September 23, 2010 / 8:09 PM / 8 years ago

Air Canada to tackle debt, international growth

* Needs to reduce debt, improve debt-to-capital ratio

* Plans to expand international network

* No new planes in near term to boost capacity

OTTAWA, Sept 23 (Reuters) - With nearly C$1 billion ($971 million) in debt coming due over the next two years, Air Canada ACa.TO ACb.TO plans to push further into high-margin international markets to drive growth, the country’s biggest airline said on Thursday.

The carrier, which narrowly avoided having to file for bankruptcy protection last year under the strain of a hefty debtload and a bruising sector downturn, will also keep a lid on airplane purchases in the near term.

Canada’s airline industry is recovering slowly in 2010 from last year’s plunge in demand as cost-conscious travelers are making it hard for carriers to raise prices and fully recuperate, according to a recent report from the Conference Board of Canada.

“We’d like to de-leverage our balance sheet and ... the most inexpensive way of doing that is producing free cash flow to pay down debt,” Air Canada Chief Financial Officer Michael Rousseau said via a webcast from the CIBC Institutional Investor conference in Montreal.

“We have almost C$1 billion of debt coming due the next two years. Certainly we would like to pay some, if not all, of that back.”

Air Canada, which had more than C$2 billion in cash at the close of the second quarter, raised close to C$1.1 billion in a private offering in August and used C$729 million of that to repay debt, he said.

“As to a proper capital structure, I agree we are heavily debt de-leveraged right now: roughly 95 percent to 5 percent equity,” he said.

“Over time, we need to have a better balance, and again I think a combination of improving our operating results, producing free cash flow, de-leveraging the balance sheet and, some time in the future, if our stock performs the way we think it should, then obviously that door is always open for equity.”

Air Canada’s more heavily traded class B shares have gained more than 50 percent in the past year, and were around C$2.82 on the Toronto Stock Exchange on Thursday afternoon. But they have lost about 30 percent of their value over the past two years.

“One of our key priorities for 2010 and 2011 is to expand our international operations ... most of the capacity increases reflected international markets,” Rousseau said.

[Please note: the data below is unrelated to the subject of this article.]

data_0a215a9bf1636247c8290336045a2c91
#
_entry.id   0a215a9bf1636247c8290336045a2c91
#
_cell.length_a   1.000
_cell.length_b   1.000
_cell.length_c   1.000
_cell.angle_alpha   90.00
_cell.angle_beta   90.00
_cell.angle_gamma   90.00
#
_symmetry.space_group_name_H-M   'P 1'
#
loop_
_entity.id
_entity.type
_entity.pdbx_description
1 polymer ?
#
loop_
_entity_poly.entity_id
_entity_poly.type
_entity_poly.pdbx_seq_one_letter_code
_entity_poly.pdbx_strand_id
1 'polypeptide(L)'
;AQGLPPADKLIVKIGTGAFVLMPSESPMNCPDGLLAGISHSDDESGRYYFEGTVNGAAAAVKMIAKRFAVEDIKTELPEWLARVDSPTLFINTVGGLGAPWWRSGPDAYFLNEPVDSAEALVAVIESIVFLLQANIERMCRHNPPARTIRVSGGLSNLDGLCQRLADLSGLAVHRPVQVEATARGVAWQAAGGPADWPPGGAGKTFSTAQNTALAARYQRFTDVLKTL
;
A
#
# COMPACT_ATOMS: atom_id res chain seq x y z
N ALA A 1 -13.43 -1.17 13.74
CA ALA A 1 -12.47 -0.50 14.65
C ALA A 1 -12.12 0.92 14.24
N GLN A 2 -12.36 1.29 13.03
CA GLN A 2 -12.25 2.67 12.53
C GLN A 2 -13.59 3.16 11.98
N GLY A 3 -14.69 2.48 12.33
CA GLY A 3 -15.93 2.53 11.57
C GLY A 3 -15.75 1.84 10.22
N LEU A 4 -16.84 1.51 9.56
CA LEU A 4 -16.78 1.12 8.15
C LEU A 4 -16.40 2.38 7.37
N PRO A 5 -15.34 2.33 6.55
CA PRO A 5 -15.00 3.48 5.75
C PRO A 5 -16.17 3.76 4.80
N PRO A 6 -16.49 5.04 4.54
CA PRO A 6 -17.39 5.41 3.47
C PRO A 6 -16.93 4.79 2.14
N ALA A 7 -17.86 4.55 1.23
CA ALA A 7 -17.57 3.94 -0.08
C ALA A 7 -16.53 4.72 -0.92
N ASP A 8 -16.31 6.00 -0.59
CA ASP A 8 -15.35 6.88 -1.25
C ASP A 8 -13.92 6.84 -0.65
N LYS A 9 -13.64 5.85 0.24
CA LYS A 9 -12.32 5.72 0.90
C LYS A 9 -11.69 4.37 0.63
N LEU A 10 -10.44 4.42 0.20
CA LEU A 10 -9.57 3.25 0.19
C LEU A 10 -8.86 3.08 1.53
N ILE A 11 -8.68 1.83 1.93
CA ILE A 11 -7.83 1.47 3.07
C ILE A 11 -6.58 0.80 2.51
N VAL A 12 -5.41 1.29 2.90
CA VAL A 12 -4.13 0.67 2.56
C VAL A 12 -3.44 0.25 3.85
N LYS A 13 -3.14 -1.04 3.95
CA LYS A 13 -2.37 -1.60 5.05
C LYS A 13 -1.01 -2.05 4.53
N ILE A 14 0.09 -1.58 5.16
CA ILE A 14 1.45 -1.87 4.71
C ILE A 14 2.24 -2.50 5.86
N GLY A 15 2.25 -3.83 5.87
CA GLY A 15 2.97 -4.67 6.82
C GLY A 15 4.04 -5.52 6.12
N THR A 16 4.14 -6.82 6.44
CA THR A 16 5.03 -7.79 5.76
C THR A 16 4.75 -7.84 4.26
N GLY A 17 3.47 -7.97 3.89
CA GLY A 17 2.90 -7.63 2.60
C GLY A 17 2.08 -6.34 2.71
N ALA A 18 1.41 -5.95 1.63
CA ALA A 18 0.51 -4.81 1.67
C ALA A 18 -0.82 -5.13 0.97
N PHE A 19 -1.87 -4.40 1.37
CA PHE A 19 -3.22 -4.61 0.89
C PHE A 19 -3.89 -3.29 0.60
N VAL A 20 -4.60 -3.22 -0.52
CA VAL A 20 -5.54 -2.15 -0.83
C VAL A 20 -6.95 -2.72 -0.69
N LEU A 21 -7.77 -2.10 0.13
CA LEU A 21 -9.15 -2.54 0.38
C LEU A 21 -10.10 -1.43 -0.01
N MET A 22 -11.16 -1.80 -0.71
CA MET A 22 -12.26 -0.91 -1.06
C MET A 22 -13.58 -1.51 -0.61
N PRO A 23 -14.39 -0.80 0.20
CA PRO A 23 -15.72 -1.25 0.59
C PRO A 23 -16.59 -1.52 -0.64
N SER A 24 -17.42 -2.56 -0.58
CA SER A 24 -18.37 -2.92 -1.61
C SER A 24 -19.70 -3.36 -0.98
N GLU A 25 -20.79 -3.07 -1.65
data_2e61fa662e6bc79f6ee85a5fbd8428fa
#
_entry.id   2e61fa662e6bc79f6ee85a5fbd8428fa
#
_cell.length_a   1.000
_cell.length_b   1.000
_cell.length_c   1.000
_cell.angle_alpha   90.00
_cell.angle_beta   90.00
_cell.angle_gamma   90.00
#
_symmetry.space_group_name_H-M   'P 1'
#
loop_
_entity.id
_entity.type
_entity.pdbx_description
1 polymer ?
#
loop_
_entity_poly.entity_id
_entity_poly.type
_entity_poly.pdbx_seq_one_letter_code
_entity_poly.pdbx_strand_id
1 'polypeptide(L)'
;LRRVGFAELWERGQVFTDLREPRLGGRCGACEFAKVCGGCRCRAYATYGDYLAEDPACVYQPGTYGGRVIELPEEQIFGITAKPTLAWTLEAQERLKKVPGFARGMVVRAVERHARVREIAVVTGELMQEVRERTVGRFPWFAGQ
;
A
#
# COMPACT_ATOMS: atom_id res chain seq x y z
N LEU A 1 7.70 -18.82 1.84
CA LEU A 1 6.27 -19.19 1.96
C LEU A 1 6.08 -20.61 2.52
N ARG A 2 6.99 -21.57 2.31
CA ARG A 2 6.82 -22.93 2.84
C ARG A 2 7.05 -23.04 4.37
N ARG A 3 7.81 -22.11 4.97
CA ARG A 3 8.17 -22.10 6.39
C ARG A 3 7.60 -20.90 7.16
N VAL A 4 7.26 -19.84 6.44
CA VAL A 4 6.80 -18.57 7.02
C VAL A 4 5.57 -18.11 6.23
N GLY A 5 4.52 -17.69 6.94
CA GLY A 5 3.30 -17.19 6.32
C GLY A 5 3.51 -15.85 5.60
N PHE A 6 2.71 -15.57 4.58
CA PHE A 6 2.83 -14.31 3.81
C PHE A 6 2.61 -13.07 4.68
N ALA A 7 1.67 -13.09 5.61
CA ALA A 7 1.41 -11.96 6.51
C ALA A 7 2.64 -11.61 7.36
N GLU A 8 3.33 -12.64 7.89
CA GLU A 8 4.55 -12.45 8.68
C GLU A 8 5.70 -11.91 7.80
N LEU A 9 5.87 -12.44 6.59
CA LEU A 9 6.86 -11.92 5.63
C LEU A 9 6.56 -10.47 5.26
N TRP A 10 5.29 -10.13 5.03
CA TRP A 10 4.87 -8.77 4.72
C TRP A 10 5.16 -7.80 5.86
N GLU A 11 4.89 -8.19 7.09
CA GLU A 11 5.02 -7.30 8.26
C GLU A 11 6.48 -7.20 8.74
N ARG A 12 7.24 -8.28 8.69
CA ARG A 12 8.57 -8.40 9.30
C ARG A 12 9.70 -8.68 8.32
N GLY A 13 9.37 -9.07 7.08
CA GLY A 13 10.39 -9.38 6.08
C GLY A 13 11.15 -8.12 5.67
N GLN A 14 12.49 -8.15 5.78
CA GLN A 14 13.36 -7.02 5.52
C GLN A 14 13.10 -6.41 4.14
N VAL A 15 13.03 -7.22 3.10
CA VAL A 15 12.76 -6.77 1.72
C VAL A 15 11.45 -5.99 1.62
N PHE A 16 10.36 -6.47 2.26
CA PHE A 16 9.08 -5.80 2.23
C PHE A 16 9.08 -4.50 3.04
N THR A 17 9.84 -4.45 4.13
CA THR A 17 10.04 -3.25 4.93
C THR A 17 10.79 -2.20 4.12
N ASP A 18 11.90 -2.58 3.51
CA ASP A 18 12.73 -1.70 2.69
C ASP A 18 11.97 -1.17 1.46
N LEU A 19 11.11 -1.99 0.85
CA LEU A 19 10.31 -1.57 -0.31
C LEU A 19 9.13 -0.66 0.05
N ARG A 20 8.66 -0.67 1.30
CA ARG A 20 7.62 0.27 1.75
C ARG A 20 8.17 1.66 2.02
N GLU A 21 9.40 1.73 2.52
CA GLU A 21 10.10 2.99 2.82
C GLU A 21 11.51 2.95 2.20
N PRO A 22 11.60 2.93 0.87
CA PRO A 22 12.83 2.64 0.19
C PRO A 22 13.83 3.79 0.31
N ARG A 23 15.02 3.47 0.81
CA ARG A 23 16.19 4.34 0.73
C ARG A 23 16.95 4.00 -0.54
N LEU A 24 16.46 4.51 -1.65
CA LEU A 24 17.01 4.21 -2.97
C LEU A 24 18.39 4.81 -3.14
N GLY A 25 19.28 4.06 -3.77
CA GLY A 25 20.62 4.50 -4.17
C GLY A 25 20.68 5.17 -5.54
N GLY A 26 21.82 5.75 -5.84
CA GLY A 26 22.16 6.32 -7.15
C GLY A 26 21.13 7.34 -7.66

“Our domestic capacity is projected to increase by only up to 1 percent for the full year 2010, when compared to 2009.”

Air Canada announced a bigger than expected profit and raised its full-year forecasts in July, two weeks ahead of schedule, sending its shares higher. Growth reflects better aircraft utilization, Rousseau said.

On the heels of a high-traffic summer travel season, the airline said it would need to add planes if it wanted to boost capacity next summer, but does not plan to do so.

“We’re being very very disciplined about adding capacity ... we have route rights to virtually everywhere in the world, so we can fly where we want to, but we need to make money,” Rousseau said.

“Our commercial and finance groups look very, very closely at the routes, the competitive environment, and if there is an opportunity for us, we’ll look at it. Right now, we don’t see those opportunities and ... there are no plans to bring new planes in next year.”

The carrier has also forecast capital expenditure of less than C$150 million for both 2010 and 2011, an amount it says does not include maintenance.

In 2012, spending will increase in advance of the delivery of 37 Boeing 787s, starting in the second half of 2013. The company has secured financing commitments of C$3.1 billion, which cover the cost of 31 of the 37 planes, Rousseau said.

Under an ambitious cost-cutting program, Air Canada says it targets annual savings of C$300 million by the end of 2010 and C$530 million annually by the end of 2011.

$1=$1.03 Canadian Reporting by Susan Taylor; editing by Rob Wilson

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